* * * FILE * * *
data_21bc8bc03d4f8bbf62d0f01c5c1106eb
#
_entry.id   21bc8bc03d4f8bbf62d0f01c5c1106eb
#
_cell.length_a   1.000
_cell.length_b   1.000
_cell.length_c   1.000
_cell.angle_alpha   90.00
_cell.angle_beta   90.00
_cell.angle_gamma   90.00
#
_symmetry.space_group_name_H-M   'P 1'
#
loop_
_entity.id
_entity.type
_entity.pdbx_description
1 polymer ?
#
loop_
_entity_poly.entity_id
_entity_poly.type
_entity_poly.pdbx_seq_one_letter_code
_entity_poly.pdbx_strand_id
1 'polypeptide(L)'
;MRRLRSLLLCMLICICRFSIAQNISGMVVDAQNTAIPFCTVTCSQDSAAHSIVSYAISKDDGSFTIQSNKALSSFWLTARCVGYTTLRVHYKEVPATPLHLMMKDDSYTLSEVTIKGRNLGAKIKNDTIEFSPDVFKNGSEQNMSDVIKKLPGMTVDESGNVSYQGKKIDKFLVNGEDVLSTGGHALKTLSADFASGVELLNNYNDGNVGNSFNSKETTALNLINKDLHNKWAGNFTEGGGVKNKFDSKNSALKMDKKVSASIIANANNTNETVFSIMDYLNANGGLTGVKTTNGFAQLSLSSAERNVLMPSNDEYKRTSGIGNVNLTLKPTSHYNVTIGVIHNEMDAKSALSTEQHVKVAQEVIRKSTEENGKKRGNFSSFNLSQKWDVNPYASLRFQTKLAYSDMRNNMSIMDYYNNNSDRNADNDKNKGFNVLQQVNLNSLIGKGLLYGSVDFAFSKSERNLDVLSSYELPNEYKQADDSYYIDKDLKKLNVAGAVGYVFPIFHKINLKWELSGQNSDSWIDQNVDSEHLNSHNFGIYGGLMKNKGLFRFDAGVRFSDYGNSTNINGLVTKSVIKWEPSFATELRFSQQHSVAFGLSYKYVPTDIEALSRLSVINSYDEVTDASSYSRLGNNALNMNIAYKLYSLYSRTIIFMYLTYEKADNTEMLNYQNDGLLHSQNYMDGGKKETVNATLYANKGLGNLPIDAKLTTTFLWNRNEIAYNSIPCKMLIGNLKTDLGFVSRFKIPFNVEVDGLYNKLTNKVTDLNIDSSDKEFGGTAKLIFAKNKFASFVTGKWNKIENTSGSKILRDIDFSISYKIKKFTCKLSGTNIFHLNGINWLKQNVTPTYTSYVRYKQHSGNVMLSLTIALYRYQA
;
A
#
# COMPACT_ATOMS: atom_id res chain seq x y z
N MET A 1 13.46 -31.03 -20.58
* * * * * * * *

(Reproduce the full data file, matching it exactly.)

data_21bc8bc03d4f8bbf62d0f01c5c1106eb
#
_entry.id   21bc8bc03d4f8bbf62d0f01c5c1106eb
#
_cell.length_a   1.000
_cell.length_b   1.000
_cell.length_c   1.000
_cell.angle_alpha   90.00
_cell.angle_beta   90.00
_cell.angle_gamma   90.00
#
_symmetry.space_group_name_H-M   'P 1'
#
loop_
_entity.id
_entity.type
_entity.pdbx_description
1 polymer ?
#
loop_
_entity_poly.entity_id
_entity_poly.type
_entity_poly.pdbx_seq_one_letter_code
_entity_poly.pdbx_strand_id
1 'polypeptide(L)'
;MRRLRSLLLCMLICICRFSIAQNISGMVVDAQNTAIPFCTVTCSQDSAAHSIVSYAISKDDGSFTIQSNKALSSFWLTARCVGYTTLRVHYKEVPATPLHLMMKDDSYTLSEVTIKGRNLGAKIKNDTIEFSPDVFKNGSEQNMSDVIKKLPGMTVDESGNVSYQGKKIDKFLVNGEDVLSTGGHALKTLSADFASGVELLNNYNDGNVGNSFNSKETTALNLINKDLHNKWAGNFTEGGGVKNKFDSKNSALKMDKKVSASIIANANNTNETVFSIMDYLNANGGLTGVKTTNGFAQLSLSSAERNVLMPSNDEYKRTSGIGNVNLTLKPTSHYNVTIGVIHNEMDAKSALSTEQHVKVAQEVIRKSTEENGKKRGNFSSFNLSQKWDVNPYASLRFQTKLAYSDMRNNMSIMDYYNNNSDRNADNDKNKGFNVLQQVNLNSLIGKGLLYGSVDFAFSKSERNLDVLSSYELPNEYKQADDSYYIDKDLKKLNVAGAVGYVFPIFHKINLKWELSGQNSDSWIDQNVDSEHLNSHNFGIYGGLMKNKGLFRFDAGVRFSDYGNSTNINGLVTKSVIKWEPSFATELRFSQQHSVAFGLSYKYVPTDIEALSRLSVINSYDEVTDASSYSRLGNNALNMNIAYKLYSLYSRTIIFMYLTYEKADNTEMLNYQNDGLLHSQNYMDGGKKETVNATLYANKGLGNLPIDAKLTTTFLWNRNEIAYNSIPCKMLIGNLKTDLGFVSRFKIPFNVEVDGLYNKLTNKVTDLNIDSSDKEFGGTAKLIFAKNKFASFVTGKWNKIENTSGSKILRDIDFSISYKIKKFTCKLSGTNIFHLNGINWLKQNVTPTYTSYVRYKQHSGNVMLSLTIALYRYQA
;
A
#
# COMPACT_ATOMS: atom_id res chain seq x y z
N MET A 1 13.46 -31.03 -20.58